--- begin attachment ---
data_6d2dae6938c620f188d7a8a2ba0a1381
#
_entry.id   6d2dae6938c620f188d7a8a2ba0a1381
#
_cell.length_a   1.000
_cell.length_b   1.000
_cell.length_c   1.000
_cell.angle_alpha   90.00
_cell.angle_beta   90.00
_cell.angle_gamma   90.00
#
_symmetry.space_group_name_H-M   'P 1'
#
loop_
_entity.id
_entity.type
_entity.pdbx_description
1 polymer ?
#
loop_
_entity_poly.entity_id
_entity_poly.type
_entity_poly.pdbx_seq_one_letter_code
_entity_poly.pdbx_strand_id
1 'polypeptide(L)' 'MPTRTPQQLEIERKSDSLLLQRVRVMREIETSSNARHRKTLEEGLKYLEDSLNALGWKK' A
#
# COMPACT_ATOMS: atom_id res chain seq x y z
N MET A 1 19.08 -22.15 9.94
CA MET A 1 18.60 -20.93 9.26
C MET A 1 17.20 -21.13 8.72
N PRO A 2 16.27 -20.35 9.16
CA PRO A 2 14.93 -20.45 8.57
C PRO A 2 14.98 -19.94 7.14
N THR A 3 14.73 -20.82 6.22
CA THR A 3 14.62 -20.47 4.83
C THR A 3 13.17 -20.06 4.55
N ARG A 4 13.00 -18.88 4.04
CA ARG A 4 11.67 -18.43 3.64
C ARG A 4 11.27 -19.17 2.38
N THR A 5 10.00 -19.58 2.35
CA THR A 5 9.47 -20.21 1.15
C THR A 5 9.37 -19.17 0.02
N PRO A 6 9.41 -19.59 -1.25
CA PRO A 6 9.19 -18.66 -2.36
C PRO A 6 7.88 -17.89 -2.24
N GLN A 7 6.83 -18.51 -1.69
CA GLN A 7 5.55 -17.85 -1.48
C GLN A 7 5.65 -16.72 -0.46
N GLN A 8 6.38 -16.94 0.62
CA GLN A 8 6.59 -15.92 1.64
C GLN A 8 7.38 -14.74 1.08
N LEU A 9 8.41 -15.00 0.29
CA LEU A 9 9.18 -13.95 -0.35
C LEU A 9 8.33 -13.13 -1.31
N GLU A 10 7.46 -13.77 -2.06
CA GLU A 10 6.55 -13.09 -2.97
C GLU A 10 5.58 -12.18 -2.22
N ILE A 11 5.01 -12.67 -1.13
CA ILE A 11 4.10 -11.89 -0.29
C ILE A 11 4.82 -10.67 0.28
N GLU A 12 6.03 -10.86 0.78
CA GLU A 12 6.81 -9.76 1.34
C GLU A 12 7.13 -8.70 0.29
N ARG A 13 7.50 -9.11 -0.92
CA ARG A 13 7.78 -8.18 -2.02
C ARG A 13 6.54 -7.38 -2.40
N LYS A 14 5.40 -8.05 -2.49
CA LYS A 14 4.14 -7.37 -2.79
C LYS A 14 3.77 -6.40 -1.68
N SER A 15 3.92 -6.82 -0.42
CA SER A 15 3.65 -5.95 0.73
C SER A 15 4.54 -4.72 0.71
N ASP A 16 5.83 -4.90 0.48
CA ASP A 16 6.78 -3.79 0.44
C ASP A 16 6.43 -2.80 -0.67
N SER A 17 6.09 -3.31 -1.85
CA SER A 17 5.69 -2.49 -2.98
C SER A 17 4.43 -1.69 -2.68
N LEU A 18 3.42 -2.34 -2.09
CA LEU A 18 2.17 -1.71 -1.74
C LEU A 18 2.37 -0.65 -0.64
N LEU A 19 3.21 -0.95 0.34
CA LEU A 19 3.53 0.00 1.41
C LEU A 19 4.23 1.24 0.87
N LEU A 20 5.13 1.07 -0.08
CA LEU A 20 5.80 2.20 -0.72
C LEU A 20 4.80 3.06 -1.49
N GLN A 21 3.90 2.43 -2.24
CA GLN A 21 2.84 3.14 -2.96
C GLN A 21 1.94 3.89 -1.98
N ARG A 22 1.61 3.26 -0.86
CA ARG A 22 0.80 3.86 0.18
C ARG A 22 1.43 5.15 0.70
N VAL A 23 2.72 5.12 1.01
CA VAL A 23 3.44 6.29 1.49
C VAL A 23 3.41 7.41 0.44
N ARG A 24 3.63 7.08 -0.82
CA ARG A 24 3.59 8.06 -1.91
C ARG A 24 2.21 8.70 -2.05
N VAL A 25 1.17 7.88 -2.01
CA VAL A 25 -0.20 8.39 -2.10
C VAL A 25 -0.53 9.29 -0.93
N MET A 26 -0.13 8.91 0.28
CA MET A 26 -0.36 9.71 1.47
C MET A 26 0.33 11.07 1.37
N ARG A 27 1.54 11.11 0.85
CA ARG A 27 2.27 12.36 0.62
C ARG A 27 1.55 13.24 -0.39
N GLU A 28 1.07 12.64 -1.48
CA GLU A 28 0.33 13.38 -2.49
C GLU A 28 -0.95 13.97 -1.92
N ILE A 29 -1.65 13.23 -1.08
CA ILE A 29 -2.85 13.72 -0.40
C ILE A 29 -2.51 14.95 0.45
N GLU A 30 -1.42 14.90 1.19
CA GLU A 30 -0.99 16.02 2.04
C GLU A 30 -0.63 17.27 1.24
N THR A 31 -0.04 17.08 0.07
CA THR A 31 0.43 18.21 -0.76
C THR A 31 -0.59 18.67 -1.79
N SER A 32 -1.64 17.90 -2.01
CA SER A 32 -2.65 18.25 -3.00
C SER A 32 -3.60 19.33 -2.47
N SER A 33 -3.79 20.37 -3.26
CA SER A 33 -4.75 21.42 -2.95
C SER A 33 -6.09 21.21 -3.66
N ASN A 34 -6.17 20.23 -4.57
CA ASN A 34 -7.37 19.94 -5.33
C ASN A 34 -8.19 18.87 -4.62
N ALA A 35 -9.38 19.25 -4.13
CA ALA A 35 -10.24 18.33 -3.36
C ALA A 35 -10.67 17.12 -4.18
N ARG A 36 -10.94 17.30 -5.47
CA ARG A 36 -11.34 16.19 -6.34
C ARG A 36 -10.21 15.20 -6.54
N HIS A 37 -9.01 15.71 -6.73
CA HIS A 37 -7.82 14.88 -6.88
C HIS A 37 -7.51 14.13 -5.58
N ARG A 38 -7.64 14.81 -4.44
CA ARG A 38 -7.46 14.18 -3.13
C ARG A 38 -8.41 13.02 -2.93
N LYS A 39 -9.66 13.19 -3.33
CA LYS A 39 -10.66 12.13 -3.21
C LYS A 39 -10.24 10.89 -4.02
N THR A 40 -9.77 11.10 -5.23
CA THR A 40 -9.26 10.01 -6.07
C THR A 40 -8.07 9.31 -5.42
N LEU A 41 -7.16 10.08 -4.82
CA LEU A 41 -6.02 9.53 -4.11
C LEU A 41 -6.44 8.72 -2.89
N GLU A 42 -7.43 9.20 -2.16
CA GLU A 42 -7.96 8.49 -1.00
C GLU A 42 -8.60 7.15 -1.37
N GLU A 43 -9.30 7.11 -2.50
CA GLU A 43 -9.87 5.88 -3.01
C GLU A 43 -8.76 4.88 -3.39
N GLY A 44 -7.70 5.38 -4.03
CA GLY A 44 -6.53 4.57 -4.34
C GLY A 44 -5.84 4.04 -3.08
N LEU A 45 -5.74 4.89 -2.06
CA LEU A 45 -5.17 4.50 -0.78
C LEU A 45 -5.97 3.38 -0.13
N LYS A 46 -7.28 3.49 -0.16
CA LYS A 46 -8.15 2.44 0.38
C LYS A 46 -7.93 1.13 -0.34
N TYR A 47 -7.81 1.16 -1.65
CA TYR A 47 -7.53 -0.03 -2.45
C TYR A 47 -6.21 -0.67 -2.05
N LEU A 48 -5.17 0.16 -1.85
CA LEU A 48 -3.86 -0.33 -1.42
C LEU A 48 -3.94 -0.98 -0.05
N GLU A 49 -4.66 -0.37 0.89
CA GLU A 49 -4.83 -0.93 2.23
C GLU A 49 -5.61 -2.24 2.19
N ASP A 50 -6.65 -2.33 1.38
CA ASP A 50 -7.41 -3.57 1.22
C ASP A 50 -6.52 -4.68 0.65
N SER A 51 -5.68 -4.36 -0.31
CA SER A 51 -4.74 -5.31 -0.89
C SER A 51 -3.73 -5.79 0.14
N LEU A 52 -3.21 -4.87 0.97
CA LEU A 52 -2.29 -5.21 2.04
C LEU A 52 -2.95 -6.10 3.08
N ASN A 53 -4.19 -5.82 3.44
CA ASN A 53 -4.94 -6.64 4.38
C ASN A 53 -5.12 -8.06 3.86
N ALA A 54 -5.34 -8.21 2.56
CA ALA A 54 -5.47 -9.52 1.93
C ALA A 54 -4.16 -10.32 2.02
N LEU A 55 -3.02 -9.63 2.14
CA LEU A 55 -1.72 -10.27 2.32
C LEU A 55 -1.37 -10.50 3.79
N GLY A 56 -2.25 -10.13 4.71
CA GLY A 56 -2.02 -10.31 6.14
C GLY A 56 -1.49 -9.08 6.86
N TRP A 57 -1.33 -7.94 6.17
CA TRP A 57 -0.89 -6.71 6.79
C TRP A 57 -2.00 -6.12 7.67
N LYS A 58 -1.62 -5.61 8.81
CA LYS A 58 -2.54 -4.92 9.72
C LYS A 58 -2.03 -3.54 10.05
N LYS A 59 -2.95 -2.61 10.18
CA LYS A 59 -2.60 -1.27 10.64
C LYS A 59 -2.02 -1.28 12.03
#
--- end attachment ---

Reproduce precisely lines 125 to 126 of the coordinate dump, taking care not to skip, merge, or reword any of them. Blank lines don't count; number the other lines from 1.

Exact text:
CA SER A 33 -4.75 21.42 -2.95
C SER A 33 -6.09 21.21 -3.66